The consortium also aims to develop the necessary materials datasets to support those software and systems, and ensure they can be embedded into existing product development and innovation activities. This means they can be effectively used by engineers, design teams and managers across an organisation. EMIT members combine their expertise and resources to share the costs, effort and benefits of developing environmental materials information technology.

Take, for example, aerospace giant and consortium member Boeing; aware of accelerating regulatory requirements, it was looking for a way to connect information on materials, specifications, regulations and parts, but with historical data going back decades, it realised that this would involve tracking and reporting on vast amounts of information.

In order to link these information types – and to help overcome gaps in vendor information – Boeing deployed Granta MI as its centralised hub of materials knowledge for its restricted materials project. This enabled it to integrate restricted substance information along with other materials data.

Those involved with the project at Boeing claim that the return on investment has been significant, particularly in areas such as data clean-up, risk mitigation and efficiency. That proved important when Boeing faces questions about its use of mercury in Canada.

During EMIT’s first five-year phase, in which it has helped in the development of Granta MI, the system’s capabilities have been extended to help it better capture all data on materials, processes, substances, specifications, surface treatments and related ecological data.

Analysing substance risk for a product, including surface treatment specifications, through GRANTA M

Informed choices

Informed choices require data structures and tools to map out and query the connections between all the components in a treated material. But this doesn’t entirely fill the gaps in what you need to know. It’s also important to enrich proprietary data from validated reference data sources.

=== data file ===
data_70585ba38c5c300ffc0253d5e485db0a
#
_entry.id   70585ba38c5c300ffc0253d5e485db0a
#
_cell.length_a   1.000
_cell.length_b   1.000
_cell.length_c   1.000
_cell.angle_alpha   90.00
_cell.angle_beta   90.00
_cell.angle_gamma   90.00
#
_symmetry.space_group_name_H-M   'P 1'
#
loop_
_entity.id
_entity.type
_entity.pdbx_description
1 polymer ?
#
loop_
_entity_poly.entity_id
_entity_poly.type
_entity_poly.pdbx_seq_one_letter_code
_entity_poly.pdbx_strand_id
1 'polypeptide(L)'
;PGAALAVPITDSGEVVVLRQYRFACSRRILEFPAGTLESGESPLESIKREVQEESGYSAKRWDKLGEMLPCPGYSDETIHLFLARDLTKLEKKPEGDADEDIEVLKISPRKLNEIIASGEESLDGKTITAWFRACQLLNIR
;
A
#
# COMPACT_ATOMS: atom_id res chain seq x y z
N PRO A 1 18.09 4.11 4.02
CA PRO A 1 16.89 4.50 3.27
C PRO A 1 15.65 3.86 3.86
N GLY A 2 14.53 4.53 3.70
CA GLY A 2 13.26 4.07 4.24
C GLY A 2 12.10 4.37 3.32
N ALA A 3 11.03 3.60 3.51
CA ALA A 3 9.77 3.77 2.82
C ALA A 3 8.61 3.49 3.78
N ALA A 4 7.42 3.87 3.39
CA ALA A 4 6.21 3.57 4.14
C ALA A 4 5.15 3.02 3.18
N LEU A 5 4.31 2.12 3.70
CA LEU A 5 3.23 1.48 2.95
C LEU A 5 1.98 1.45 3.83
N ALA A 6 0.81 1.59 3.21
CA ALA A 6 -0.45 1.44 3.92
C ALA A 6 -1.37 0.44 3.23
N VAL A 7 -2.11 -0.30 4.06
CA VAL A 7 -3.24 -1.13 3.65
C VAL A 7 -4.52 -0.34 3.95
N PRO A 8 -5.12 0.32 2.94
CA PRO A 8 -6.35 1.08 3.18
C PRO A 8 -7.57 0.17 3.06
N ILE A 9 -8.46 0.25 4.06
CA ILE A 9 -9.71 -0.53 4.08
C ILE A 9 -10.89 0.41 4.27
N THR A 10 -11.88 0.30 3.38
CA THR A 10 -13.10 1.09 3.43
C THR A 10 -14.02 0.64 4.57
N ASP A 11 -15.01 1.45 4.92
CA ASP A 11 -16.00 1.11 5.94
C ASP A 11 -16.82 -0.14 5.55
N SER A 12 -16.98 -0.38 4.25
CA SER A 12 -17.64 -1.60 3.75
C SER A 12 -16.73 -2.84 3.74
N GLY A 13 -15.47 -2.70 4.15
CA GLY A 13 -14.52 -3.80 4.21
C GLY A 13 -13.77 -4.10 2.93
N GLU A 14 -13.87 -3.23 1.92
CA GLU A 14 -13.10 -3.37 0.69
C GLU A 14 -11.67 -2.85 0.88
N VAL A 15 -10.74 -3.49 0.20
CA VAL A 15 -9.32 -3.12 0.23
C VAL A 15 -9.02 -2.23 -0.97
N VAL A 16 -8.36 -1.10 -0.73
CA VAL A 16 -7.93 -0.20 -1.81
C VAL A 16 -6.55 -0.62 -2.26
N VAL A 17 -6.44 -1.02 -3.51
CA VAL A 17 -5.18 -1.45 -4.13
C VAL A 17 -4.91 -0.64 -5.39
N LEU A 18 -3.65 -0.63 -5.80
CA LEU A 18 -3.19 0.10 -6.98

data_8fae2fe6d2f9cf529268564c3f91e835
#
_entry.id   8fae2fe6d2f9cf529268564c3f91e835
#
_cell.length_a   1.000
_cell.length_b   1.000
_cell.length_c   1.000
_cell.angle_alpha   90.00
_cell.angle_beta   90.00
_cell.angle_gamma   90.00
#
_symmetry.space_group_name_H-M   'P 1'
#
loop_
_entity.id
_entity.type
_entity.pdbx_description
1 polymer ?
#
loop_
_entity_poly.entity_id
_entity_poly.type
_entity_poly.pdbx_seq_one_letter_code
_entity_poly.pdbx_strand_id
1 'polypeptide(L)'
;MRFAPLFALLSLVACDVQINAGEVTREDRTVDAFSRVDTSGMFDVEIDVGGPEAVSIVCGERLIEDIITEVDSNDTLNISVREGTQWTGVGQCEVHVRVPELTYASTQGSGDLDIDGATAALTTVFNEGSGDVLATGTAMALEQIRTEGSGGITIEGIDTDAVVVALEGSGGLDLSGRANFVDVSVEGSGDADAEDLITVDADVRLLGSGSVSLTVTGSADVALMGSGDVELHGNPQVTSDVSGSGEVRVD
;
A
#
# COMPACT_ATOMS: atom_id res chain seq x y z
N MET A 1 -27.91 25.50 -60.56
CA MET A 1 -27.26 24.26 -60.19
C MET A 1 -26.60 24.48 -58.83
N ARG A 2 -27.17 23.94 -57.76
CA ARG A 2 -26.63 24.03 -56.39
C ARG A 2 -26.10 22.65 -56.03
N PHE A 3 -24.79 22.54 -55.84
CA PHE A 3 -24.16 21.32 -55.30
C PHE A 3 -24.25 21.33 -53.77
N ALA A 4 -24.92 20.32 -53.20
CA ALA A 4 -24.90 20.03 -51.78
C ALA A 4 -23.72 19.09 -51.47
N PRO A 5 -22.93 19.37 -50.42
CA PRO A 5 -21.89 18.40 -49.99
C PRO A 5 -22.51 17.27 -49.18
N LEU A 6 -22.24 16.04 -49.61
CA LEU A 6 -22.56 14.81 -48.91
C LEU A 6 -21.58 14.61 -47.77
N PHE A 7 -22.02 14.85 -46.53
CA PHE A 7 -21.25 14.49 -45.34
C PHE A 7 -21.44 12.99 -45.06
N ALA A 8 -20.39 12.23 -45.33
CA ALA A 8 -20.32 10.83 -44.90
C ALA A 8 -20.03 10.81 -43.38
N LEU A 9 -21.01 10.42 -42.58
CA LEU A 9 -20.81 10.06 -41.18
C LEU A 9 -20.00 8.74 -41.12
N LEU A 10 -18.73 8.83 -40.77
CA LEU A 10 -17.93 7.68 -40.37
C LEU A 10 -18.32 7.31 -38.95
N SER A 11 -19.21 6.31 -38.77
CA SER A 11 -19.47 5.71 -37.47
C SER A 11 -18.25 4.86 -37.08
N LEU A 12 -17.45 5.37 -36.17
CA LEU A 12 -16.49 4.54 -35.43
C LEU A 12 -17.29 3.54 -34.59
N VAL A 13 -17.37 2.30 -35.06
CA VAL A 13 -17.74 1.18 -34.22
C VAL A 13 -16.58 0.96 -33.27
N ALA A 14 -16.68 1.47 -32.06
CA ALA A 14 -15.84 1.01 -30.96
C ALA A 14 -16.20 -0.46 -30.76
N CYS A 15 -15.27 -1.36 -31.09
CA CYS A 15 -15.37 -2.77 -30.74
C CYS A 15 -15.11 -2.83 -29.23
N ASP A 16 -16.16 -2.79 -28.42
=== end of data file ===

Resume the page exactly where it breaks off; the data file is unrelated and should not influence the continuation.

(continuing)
Granta MI, for example, goes beyond being an ‘empty data container’, because it includes data on materials, coatings, substances and regulations. The resulting comprehensive data resource can be queried to answer questions such as, ‘Which at-risk substances might be associated with this coating?’, and can include information from within CAD design tools, for example.

Sometimes, this data is sufficient to answer key design questions, saving you the effort of getting data from suppliers. On other occasions, it helps you to identify where the highest risks lie, so you can prioritise your data collection efforts accordingly.

The most recent development has been to enhance this reference information with improved data on surface treatment specifications, obtained via a link to Surface Treatment Specifications from SAE stored within the IHS Engineering Workbench (EWB) system. This development results from a partnership between Granta, IHS and SAE.

Getting quick answers is particularly important if you want to embed compliance considerations into design. For organisations such as Rolls-Royce, which makes products with extremely long lifecycles, the ability to take a proactive rather than a reactive approach during design means that problems can be identified early on, and restricted substance risk can be reduced. As highlighted by Rolls-Royce at an open seminar hosted by the UK’s National Physical Laboratory (NPL), which helps to administer the EMIT Consortium, “environmental performance by design” leads to greater revenue than “reactive design”.

Ultimately, the message is clear: Any company that cares about restricted substance risk will see measurable benefits from having a centralised hub of materials knowledge that can capture all corporate data on materials, processes, substances, specifications, surface treatments and related eco data; that can provide access to validated, trustworthy reference data; and that ensures critical information is available to those who need it, when they need it, throughout the design and development process.